First of all, I’ve gotta give a shout-out to the folks at Extra Credits, a YouTube show that discusses the evolution of video games from a developer’s point-of-view. It’s because of their recent episode “Interactive Video” (which you can watch here,) that I even heard of today’s game. It’s a very well thought-out out show and if you’re really into indie games, they have a spin-off, James Recommends, that’s all about that.
Anyhow, the game I’m talking about this week is called Cloud Chamber, and I honestly haven’t played any other game that’s anything like it. Here’s the concept: A filmmaker has been developing a documentary about a secret laboratory that’s on the verge of a scientific breakthrough to end all breakthroughs. However, after a strange and disastrous happening, he decides to upload everything he has gathered to an online database, represented here as a 3D landscape, with the height of the landscape signifying the importance of the information. Your job as the player is to investigate all of this information and work with all of the other players to determine what happened and in what order.
Still with me? Great. It’s best summarized as a massively-multiplayer mystery game. Every node of information, be it audio, video, or article, has a comment section built into it. By participating in the community and adding things to the discussion that people find worthwhile, you unlock more information to further discuss.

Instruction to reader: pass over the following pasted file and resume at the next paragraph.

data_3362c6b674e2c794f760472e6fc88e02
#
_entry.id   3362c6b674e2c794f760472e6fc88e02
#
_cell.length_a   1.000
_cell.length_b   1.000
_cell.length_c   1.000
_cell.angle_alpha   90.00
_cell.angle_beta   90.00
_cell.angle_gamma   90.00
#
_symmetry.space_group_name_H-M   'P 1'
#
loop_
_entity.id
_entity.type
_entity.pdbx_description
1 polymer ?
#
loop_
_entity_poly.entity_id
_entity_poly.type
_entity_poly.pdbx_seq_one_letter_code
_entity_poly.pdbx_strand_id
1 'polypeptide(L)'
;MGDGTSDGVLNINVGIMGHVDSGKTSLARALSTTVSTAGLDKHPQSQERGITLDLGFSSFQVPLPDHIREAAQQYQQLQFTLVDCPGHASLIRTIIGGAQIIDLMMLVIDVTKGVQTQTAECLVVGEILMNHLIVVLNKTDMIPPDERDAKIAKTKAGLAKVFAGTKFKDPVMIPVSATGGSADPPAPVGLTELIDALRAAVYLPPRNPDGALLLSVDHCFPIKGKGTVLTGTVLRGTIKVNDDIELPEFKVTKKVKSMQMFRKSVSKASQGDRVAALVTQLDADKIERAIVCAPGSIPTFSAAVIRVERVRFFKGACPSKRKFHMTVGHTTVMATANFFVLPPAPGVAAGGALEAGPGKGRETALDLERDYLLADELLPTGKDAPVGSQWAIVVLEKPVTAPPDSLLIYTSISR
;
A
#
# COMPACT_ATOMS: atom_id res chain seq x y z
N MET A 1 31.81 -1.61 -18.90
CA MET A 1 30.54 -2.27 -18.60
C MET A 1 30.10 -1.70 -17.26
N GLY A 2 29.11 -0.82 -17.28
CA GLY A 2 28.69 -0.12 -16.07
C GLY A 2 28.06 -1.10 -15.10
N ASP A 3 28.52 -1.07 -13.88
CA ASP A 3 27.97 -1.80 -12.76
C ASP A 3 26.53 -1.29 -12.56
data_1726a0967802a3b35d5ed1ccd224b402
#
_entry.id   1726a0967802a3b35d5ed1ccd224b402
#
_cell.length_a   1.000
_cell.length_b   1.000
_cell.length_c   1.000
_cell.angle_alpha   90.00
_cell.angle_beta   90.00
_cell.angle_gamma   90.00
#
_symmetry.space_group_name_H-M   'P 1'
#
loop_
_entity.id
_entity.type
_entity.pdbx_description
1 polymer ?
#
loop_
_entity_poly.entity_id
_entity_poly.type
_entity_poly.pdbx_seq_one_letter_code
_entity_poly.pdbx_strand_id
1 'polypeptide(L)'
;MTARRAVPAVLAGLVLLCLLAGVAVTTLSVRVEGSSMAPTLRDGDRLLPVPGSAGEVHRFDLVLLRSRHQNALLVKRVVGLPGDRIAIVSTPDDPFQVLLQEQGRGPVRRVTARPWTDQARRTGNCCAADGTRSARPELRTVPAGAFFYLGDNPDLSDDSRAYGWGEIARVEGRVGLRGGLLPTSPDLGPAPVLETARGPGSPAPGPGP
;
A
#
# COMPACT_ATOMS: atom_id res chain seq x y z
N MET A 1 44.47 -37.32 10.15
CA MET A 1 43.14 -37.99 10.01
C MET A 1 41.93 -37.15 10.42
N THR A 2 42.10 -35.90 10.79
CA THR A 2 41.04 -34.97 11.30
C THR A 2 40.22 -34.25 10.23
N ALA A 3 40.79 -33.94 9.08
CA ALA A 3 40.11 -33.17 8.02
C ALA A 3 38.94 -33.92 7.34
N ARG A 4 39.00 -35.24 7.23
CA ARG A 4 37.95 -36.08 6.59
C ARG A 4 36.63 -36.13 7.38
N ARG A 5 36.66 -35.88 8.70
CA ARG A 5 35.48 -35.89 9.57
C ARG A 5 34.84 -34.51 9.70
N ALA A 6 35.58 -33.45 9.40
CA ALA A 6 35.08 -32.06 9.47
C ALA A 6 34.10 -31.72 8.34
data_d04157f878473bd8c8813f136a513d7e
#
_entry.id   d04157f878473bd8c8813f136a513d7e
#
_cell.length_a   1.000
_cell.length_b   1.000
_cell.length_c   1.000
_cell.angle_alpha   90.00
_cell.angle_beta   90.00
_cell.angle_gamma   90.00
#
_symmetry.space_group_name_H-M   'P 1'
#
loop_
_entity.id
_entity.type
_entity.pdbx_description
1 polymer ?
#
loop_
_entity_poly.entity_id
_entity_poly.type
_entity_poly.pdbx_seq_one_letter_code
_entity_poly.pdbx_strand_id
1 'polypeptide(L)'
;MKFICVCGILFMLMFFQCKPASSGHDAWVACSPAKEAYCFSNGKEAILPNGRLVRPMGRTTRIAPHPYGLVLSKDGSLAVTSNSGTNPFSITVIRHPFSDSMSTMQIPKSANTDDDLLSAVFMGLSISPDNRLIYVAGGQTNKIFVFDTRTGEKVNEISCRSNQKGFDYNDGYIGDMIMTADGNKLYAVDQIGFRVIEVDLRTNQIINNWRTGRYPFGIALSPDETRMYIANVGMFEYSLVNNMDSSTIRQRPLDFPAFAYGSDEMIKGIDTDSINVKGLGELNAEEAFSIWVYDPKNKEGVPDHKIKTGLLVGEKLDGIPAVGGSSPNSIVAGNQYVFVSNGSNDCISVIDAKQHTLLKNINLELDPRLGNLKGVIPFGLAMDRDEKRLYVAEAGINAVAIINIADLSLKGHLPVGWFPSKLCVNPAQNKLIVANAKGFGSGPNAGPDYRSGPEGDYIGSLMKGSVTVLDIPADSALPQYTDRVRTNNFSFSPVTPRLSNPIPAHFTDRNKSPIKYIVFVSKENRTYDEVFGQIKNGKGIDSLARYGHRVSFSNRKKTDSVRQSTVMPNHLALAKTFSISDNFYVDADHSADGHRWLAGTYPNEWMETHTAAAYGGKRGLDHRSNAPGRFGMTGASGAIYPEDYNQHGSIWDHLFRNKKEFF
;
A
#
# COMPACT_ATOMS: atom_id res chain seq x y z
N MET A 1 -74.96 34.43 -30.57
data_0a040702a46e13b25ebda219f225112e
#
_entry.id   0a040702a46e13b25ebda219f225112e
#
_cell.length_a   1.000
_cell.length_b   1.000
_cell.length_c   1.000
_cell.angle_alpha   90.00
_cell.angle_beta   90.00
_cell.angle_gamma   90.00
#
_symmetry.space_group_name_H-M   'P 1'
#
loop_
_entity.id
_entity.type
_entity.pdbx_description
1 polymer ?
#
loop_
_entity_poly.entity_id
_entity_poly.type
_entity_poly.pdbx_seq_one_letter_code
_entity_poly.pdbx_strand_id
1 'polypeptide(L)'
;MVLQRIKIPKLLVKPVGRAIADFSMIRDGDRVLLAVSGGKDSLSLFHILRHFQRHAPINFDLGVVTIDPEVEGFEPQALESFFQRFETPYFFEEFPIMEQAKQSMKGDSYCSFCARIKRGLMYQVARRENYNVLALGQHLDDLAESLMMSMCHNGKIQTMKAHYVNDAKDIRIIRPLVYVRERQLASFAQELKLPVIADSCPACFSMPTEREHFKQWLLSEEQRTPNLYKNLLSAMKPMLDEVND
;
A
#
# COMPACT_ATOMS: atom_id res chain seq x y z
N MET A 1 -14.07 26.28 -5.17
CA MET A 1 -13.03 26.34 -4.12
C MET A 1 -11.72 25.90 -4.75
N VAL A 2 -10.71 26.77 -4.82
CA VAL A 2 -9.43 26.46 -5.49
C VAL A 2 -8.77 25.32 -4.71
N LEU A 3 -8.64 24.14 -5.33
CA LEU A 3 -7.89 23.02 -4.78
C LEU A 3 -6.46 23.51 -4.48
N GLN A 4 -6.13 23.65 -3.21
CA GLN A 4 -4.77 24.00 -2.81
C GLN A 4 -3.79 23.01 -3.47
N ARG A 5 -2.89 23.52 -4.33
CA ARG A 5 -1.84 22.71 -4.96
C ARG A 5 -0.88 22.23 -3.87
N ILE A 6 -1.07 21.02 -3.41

If you ever had an in-depth discussion with your friends after watching a deeply thought-provoking movie, you know what this is like. Cloud Chamber takes that kind of conversation and implements it into every part of the story it’s trying to tell. It’s very detailed, too, with subtle clues sometimes being the only indicator of a clip being before another clip, or after it.
This is not a game for everyone. If you prefer games with more direct interactivity, or if you’re not one to converse through message boards, you should probably look elsewhere. It’s not perfect, either. There’s some overacting in the clips and I still can’t tell if one of the main character’s accent is supposed to be American or British.
But Cloud Chamber is definitely one of the most unique and creative concepts for a game I’ve seen in quite some time. At a $20 price tag, it might be a little pricey for those not sure if this new kind of game is something they’d enjoy. But if you’re looking for a game that’s nothing like what you’ve played before, it might just be worth the price of admission.
You can pick up Cloud Chamber on Steam here.